A simulation study to assess a variable selection method for selecting single nucleotide polymorphisms associated with disease
Saunders, Ian W
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In genome-wide association studies, where hundreds of thousands of single nucleotide polymorphisms (SNPs) are genotyped, the potential for false positives is high and methods for selecting models with only a few SNPs are required. Methods for variable selection giving sets of SNPs associated with disease have been developed, but are still less common than evaluation of individual SNPs one at a time. To assess the potential improvement available from multi-SNP approaches, we examined the performance of the software GeneRaVE as a variable selection method when applied to SNP data in case-control studies. The method was assessed via simulations, in which a haplotype identified by three SNPs was taken to be associated with the disease. Simulated data sets reflecting different levels and patterns of genetic association with the disease were generated. In order to have a baseline level of performance to assess the method against, we used a generalized linear model using only the three disease susceptibility SNPs to provide an upper bound on the possible performance of the selection methods. To investigate the advantage of using variable selection method as a multivariate method over a single SNP approach, we used chi-squared tests for each of the disease susceptibility (DS) SNPs with correction for multiple testing. Simulation results showed that GeneRaVE performed well and outperformed single SNP analysis using the chi-squared method in identifying disease-related SNPs. In application to a large dataset, it identified SNPs known to be associated with disease that were not identified by single SNP methods.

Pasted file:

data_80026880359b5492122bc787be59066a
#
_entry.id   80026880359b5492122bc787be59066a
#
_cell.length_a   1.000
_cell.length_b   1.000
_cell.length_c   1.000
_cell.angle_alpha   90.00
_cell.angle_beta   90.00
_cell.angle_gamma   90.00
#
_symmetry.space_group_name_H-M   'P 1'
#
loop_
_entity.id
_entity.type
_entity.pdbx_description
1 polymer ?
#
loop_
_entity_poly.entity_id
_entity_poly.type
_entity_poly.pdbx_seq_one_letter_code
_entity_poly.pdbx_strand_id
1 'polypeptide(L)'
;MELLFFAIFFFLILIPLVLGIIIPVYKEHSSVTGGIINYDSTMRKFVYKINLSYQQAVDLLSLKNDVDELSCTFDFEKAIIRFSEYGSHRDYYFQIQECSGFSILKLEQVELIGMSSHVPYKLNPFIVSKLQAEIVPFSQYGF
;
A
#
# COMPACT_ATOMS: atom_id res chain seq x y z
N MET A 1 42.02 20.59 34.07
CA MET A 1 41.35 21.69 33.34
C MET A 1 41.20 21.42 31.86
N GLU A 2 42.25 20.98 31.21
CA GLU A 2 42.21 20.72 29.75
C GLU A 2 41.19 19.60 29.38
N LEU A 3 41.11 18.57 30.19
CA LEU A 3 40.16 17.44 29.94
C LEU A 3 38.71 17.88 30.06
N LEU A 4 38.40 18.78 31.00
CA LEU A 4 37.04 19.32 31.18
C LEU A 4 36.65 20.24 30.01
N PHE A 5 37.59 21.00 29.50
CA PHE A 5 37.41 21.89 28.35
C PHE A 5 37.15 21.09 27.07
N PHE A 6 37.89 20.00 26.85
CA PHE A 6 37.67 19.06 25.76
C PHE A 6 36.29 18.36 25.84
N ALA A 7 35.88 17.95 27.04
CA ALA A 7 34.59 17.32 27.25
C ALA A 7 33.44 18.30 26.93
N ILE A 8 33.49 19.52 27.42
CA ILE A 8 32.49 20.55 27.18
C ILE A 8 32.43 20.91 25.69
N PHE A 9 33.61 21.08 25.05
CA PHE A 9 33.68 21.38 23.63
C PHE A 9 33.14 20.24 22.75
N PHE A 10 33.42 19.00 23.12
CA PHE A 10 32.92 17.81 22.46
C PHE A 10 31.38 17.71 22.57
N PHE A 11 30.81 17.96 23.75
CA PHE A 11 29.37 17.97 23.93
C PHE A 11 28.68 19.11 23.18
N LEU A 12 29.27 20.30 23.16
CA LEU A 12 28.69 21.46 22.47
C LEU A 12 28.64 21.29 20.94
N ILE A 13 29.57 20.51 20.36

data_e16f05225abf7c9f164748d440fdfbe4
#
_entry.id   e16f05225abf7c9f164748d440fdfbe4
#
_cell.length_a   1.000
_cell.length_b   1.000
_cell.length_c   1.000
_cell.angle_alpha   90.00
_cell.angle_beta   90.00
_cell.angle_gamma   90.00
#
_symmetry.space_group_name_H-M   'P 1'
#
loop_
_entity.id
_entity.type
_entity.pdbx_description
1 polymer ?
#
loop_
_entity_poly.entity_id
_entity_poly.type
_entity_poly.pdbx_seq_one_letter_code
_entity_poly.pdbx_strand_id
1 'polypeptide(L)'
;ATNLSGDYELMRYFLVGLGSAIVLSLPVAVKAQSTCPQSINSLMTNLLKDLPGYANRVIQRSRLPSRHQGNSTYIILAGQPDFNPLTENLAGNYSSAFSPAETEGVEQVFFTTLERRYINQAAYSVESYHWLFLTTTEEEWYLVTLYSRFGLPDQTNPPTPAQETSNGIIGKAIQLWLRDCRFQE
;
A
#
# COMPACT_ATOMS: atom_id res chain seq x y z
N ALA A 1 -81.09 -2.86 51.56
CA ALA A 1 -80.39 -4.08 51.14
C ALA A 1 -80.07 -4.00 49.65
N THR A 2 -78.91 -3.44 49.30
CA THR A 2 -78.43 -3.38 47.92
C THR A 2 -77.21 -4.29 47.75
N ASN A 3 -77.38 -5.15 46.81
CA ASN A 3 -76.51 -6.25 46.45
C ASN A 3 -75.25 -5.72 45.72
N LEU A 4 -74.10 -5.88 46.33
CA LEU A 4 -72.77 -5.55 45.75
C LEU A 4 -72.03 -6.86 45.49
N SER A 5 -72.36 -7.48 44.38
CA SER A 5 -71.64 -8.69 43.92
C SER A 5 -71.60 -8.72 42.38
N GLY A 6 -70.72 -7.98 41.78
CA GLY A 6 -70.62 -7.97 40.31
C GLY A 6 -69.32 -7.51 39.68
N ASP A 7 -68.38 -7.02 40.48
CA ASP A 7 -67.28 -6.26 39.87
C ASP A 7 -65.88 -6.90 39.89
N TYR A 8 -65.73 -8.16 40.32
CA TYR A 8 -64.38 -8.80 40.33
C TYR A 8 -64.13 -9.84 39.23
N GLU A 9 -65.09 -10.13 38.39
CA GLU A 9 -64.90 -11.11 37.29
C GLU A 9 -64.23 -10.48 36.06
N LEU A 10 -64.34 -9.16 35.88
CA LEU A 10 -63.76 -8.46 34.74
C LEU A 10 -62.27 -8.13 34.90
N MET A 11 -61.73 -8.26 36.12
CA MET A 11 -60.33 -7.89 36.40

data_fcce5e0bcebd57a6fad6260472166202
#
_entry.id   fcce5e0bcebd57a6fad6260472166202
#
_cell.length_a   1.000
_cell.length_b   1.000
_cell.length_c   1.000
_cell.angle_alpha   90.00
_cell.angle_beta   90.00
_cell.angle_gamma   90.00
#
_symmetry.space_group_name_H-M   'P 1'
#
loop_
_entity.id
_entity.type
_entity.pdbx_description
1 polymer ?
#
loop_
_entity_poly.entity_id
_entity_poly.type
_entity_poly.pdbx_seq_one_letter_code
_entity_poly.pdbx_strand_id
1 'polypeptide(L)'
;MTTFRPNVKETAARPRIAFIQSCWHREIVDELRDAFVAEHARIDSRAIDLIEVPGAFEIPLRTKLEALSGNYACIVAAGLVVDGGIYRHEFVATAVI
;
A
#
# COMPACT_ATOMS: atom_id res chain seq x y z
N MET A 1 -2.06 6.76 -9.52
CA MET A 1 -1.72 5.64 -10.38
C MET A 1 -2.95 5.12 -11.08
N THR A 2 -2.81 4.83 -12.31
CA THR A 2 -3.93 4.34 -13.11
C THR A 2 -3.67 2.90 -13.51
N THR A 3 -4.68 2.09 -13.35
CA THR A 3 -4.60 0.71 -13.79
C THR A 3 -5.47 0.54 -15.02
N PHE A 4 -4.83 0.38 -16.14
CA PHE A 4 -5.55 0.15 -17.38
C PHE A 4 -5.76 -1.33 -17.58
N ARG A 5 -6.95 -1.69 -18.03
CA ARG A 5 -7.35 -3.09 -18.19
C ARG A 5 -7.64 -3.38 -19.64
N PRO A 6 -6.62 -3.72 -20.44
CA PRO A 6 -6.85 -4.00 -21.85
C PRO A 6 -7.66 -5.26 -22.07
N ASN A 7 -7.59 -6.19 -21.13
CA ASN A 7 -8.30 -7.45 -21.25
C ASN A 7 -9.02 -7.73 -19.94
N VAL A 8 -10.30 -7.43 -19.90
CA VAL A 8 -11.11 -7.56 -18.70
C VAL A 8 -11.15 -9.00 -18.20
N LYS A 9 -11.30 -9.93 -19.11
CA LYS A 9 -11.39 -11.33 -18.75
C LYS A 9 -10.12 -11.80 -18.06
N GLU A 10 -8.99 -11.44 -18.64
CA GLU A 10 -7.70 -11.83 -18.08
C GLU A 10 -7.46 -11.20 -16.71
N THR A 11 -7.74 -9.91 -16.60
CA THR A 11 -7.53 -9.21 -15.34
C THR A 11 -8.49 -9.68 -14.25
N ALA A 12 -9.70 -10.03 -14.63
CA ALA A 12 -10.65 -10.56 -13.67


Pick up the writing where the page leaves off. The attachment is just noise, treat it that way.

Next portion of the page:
- Faculty of Science